In-Person or Hybrid Workforces Roundtable: Part 2 Summary
I again had the pleasure to participate in an ILTA roundtable discussing Return to Work and Hybrid Workforce topics. Click Here to see my recap of the first roundtable. As is the policy with ILTA roundtables, it was not recorded. However, I did again capture some highlights below:
We again started out the roundtable with several polls, several of the polls were the same questions as before. This time the results were different probably more due to different participant firms than firms changing their plans. We asked about how often firms expected different roles to be in the office.
- For lawyers 43% was the leader at 2-3 days per week in the office followed by don’t know at 27%. 1-2 days per week and fully in tied at 13% with zero days in last at 3%.
- For non-IT support staff 2-3 days was the winner with a larger margin at 53% followed by don’t know at 20%. Fully in was next at 13% then 0 days at 10% with 1-2 days in last at 3%.
- For IT support staff unsurprisingly fully onsite was the leader but only 33%. 2-3 days was second at 30% with don’t know coming in third at 27%. Zero days at 7% and 1-2 days at 3% were the lowest two.
- It’s a different story for Non-Service Desk IT staff. 2-3 days is the leader at 40%. Don’t know was next at 23%. 1-2 and fully back tied for next at 13%. Last was zero days at 10%.
The numbers might have differed from before to varying degrees and there still is a large amount of uncertainty. However, one thing is consistent, firms need to be ready for workplace flexibility.
We also asked a new question initially, “Are your return to office plans changing due to the current surge in COVID infections?” Very balanced responses to our options: 20% said yes we are postponing some or all of our offices, 30% said not yet, but we’re expecting changes soon, 27% said no changes on the horizon and 23% said I don’t know.
We then discussed what firms are doing to understand how many people are in their workspaces on specific days. Some are editing their existing in/out email communications to share work locations; others are using network information or key card access logs.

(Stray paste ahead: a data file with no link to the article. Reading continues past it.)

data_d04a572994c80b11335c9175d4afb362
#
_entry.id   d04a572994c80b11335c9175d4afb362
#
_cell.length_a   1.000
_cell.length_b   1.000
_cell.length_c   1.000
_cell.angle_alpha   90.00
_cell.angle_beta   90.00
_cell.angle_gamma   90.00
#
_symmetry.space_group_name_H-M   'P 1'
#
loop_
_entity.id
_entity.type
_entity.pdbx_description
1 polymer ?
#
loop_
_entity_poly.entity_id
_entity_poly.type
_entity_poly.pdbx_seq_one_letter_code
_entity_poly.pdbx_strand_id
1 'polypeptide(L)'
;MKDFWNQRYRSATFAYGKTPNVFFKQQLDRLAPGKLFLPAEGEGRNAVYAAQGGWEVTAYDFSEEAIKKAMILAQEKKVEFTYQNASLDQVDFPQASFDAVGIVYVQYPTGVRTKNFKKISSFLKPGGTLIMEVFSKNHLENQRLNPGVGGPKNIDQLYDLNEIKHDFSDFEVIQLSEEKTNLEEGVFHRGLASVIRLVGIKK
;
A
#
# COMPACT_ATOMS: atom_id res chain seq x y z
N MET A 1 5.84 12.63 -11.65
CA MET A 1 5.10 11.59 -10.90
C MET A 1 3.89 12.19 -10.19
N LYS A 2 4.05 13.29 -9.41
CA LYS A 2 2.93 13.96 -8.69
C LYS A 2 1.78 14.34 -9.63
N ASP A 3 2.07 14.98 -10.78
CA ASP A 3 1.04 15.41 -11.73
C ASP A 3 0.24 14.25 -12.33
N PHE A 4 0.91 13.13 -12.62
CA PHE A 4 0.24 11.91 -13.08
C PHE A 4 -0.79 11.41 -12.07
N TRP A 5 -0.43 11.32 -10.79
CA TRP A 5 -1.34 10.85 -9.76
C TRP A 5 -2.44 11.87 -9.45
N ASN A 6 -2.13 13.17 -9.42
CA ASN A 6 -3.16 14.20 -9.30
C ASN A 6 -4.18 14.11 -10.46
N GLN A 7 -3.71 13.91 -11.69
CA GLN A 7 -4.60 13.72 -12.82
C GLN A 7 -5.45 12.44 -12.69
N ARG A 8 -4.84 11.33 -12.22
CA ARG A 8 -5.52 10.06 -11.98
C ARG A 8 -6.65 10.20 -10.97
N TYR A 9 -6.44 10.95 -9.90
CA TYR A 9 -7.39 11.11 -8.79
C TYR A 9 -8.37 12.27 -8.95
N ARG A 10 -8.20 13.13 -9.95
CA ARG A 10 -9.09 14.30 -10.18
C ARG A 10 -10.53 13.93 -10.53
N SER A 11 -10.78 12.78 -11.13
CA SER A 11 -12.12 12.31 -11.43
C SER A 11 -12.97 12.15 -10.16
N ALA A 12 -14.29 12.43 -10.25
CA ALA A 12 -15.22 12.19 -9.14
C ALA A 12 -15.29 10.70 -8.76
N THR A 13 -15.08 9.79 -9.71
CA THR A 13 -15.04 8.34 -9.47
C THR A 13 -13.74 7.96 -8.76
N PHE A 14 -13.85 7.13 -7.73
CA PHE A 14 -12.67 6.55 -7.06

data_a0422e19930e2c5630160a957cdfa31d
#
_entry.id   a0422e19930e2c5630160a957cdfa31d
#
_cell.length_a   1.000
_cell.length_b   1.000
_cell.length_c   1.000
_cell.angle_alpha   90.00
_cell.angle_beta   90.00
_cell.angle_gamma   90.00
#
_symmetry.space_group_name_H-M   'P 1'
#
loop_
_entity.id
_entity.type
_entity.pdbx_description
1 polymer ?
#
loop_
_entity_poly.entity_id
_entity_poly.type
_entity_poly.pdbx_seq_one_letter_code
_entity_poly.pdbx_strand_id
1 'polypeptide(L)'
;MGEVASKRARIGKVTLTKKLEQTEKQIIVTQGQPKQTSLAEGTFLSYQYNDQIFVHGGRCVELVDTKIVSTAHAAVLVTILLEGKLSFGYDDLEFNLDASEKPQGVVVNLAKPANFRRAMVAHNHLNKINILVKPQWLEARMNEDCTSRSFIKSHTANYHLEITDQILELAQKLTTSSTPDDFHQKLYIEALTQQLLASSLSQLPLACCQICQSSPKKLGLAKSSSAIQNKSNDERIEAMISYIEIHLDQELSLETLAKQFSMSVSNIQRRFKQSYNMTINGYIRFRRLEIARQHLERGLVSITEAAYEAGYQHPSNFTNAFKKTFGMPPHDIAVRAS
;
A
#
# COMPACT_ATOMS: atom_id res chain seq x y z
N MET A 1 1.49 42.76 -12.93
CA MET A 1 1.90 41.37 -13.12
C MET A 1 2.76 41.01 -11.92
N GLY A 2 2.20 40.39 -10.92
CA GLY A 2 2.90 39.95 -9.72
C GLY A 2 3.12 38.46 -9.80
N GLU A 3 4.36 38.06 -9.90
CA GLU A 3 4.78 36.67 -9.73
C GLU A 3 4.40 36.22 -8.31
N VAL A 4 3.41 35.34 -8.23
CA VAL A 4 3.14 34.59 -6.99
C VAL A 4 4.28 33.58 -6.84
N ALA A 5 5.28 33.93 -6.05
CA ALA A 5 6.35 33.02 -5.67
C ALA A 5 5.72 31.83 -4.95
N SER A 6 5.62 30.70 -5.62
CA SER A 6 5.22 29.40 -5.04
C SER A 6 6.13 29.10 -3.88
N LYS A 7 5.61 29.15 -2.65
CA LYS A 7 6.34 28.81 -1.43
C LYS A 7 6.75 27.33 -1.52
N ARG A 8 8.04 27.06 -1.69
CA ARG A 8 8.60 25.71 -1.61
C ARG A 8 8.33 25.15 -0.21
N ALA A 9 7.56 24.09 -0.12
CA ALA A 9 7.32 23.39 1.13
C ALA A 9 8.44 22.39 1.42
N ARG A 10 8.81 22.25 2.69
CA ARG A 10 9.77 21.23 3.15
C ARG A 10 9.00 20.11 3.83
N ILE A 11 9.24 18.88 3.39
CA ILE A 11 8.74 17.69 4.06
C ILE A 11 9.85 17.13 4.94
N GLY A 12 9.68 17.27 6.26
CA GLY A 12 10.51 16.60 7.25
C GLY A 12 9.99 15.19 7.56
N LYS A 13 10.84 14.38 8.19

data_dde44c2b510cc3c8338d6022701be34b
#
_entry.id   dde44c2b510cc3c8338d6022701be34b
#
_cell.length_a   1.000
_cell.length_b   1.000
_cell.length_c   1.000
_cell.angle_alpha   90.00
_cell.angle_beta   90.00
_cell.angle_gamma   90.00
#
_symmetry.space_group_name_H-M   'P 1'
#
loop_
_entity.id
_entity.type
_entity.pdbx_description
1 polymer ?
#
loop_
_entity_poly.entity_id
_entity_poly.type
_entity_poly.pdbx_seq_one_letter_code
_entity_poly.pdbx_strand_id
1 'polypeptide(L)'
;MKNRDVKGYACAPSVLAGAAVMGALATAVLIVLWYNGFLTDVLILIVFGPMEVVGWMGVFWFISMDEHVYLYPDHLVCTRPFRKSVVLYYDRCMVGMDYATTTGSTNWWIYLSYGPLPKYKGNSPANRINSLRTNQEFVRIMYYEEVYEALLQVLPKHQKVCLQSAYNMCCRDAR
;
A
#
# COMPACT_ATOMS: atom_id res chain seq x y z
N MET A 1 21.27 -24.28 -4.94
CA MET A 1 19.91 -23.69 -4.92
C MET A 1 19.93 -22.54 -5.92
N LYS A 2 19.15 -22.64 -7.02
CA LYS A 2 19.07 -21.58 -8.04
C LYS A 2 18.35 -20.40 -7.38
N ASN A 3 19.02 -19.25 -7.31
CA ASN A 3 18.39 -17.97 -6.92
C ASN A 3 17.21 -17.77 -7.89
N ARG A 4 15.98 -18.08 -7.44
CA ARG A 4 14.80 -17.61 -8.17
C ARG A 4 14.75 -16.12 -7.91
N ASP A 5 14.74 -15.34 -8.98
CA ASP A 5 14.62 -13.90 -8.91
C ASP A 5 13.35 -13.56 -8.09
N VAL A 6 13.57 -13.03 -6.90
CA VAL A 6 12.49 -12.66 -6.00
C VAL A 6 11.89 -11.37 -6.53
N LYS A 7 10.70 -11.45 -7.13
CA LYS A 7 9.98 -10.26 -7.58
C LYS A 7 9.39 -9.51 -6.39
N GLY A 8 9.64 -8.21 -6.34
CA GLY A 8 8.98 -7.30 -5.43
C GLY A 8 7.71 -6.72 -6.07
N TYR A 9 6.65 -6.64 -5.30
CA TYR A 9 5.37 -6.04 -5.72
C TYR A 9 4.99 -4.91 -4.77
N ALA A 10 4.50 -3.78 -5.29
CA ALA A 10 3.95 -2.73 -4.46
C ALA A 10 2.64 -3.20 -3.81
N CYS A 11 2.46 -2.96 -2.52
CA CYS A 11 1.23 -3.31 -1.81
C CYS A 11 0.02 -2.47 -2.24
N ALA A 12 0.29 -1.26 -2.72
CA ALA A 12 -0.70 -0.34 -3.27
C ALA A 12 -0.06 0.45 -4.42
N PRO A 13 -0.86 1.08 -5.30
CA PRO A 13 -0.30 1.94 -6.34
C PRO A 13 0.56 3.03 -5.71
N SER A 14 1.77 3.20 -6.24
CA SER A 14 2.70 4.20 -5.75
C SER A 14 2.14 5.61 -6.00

The conversation turned to a discussion about hiring practices. We asked about who has hired fully remote workers and if so for what positions. I had expected more responses focused in the IT area, but we heard a lot of responses indicating lawyers, paralegals and roles within finance teams are where firms had majority of their fully remote hires. We also talked about if someone is fully remote and they did need to make an onsite visit while being more than a commute away, who would pay. Generally, it seemed like firms would pay for this infrequent but required travel. Also, several firms are limiting existing remote employees who request remaining fully remote to those in states where they already have a presence, which is similar to our previous roundtable.
For those with virtual teams for the long haul, we talked a little bit about what leaders are doing to ensure/maintain their firm/office culture. Some discussed group brainstorming activities, larger quarterly department meetings (both virtual and in person), book clubs, virtual game shows and even scavenger hunts around your desk at home.
Another topic we discussed is the blurring of start/end of workdays. We popped up our last poll and this challenge registered with 76% responding that they felt as though their day was starting earlier and ending later than pre-pandemic. The best suggestions we had here were setting up boundaries and making sure leaders help their teams feel comfortable doing so.
Overall, the discussion was great, and I know it led me to having several ideas I’m going to share at my firm. A big thanks to all those who participated. #RemoteWorking#COVID-19